The B.E. 100s: Bloodied, But Unbowed

A year ago, I told you that our most recent economic downturn, one of the most devastating in decades, would swiftly and definitively separate the wheat from the chaff at all levels of industry, from global corporations to mom-and-pop shops to e-commerce ventures. I was right. I also predicted that in 2009, we would see our economy begin to recover, thanks in no small part to the leadership and policies of President Barack Obama. Though a lot more work needs to be done to achieve a compete recovery, it has.

And finally, I said that the challenges of a difficult economy would show us what we are made of; that the best of us would emerge leaner, tougher, stronger, and better prepared than ever to face the challenges and exploit the opportunities of the future. As I look back over the trials and triumphs over the past year, I am more convinced of this than ever. To be sure, black-owned businesses—and Black Enterprise is no exception—had to battle for every piece of business in 2009. Yet once you finish reading this issue of BE, featuring the 38th annual listing of the nation’s largest black-owned businesses, you’ll come to the same conclusion that we have: the standard bearers of black business leadership are bloodied, but unbowed. The BE100s continue to distinguish themselves as among the best and brightest in American industry, showing that there’s nothing like a fight for survival to inspire financial discipline, operational efficiency, industry innovation and, ultimately, performance excellence. For evidence, we need look no further than our 2010 BE100s Companies of the Year.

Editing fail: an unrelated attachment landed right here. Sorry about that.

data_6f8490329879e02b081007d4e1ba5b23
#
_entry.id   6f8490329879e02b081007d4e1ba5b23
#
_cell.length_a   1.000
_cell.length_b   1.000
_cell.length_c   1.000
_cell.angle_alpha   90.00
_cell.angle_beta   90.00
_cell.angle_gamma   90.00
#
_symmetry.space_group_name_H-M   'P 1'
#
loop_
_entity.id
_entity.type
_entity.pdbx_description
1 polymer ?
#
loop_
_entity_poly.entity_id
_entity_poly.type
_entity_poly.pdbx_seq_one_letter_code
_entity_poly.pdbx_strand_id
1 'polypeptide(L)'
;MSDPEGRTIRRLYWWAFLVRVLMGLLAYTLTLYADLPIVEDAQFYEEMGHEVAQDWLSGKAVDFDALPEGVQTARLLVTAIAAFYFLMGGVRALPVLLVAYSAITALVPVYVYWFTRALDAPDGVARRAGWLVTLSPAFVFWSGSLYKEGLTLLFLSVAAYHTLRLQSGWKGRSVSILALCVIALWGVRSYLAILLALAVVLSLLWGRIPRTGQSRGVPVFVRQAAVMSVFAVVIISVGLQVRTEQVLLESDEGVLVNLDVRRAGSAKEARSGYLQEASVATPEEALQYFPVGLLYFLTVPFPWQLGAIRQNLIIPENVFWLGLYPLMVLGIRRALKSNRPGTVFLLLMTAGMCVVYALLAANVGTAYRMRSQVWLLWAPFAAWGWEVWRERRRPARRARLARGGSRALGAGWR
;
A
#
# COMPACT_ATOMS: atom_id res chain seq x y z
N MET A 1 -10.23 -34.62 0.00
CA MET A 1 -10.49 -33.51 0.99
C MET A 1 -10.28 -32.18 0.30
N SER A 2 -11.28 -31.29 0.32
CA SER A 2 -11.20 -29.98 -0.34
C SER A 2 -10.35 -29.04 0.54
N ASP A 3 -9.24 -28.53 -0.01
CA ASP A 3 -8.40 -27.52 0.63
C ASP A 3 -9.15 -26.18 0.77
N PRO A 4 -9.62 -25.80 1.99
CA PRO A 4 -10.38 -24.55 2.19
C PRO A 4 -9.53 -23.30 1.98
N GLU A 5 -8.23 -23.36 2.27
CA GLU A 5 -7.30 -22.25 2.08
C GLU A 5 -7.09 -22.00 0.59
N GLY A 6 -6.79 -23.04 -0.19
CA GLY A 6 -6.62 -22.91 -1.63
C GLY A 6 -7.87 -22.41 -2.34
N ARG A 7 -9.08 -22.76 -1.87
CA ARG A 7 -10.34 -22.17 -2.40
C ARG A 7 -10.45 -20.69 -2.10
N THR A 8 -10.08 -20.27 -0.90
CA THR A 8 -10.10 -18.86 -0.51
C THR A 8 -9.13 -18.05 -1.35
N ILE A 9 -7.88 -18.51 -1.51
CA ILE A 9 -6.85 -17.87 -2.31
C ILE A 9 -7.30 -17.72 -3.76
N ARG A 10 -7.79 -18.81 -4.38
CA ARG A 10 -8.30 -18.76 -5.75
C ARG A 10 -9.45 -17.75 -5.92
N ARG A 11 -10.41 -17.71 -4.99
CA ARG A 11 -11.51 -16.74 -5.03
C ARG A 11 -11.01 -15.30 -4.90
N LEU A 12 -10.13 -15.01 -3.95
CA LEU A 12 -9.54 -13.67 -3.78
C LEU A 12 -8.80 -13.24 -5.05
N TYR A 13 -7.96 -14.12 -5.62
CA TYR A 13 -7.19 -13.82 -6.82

For example, Thompson Hospitality, the Herndon, Virginia-based food services business led by CEO Warren M. Thompson, has generated double-digit year-over-year revenue growth each year since it was founded in 1992. And despite an economy in which most companies lost revenues, Thompson Hospitality continued its streak, with a 15.5% increase in annual revenues in 2009. This consistent growth, through good economies and bad, is due in large part to the company’s willingness to reinvent itself to match the realities of the marketplace—evolving from a strictly retail-restaurant strategy to a diversified food business with management operations in corporate dining, colleges and universities, and K–12 school districts, as well as restaurants and even a gourmet convenience store. Thompson Hospitality’s consistently strong performance, both in 2009 and over nearly two decades, has earned our recognition as this year’s Industrial/Service Company of the Year.

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